Female CEOs Are Paid Well, but There's a Catch

They run just 19 of 340 companies analyzed for AP
By Newser Editors and Wire Services
Posted May 28, 2019 7:15 AM CDT
Female CEOs Are Well Paid, Still Few and Far Between
Five of the highest-paid female CEOs for 2018, according to the AP and Equilar. From left: Mary Barra, GM, $21.9 million; Marillyn Hewson, Lockheed Martin, $21.5 million; Phebe Novakovic, General Dynamics, $20.7 million; Virginia Rometty, IBM, $17.6 million; Adena Friedman, Nasdaq, $14.4 million.   (AP Photo)

The few women who are CEOs of the largest US companies typically make more money than their male counterparts but aren't close to the top of the leaderboard for pay packages. The median pay package for female CEOs in the 2018 fiscal year was $12.7 million, compared with $11.2 million for men, according to data analyzed by Equilar for the AP. That reflects a raise of $680,000 for the same group of female CEOs from a year before, versus a raise of $540,000 for the men. Still, of the 340 companies included in the analysis, only 19 were run by women. Plus, there is not a single woman on the overall list of the top 20 most highly paid CEOs. The top earner there—Discovery CEO David Zaslav—earned a pay package worth almost six times that of the most highly paid female CEO—Mary Barra of General Motors. She ranks 30th on the list overall.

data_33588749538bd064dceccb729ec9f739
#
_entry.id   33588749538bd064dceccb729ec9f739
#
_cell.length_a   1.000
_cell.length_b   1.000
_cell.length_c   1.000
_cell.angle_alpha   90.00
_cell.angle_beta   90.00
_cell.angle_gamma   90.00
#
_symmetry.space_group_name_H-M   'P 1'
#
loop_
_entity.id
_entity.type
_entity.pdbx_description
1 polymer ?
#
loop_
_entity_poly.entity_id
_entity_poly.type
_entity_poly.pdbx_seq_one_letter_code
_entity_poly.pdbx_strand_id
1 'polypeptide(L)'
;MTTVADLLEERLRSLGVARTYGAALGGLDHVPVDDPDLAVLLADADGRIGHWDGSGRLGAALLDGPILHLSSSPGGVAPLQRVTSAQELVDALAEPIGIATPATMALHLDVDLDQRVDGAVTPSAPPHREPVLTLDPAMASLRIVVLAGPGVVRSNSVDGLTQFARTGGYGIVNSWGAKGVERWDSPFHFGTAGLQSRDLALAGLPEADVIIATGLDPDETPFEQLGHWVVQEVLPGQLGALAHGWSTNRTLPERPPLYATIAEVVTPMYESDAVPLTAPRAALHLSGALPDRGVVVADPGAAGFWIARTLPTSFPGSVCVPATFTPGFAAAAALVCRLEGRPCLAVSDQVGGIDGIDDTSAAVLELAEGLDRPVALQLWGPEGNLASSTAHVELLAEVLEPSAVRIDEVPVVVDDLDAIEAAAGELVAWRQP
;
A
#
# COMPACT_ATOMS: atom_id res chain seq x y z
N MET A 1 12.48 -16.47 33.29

Barra tops the list of female CEOs with a pay package valued at nearly $21.9 million. Lockheed Martin CEO Marillyn Hewson came in second with a compensation valued at $21.5 million, up 7% from the prior year. And General Dynamics CEO Phebe Novakovic rounded out the top three with a compensation package worth $20.7 million. The AP's CEO compensation study, conducted by Equilar, includes pay data for 340 executives at S&P 500 companies who have served at least two full consecutive fiscal years at their respective companies and filed proxy statements during the traditional period of Jan. 1 to April 30. While women enter US companies at roughly the same rate as men, experts say their ranks grow thinner at each step up the corporate ladder due to unconscious bias, lack of mentorship, people hiring in their own image, and more.

(More CEOs stories.)

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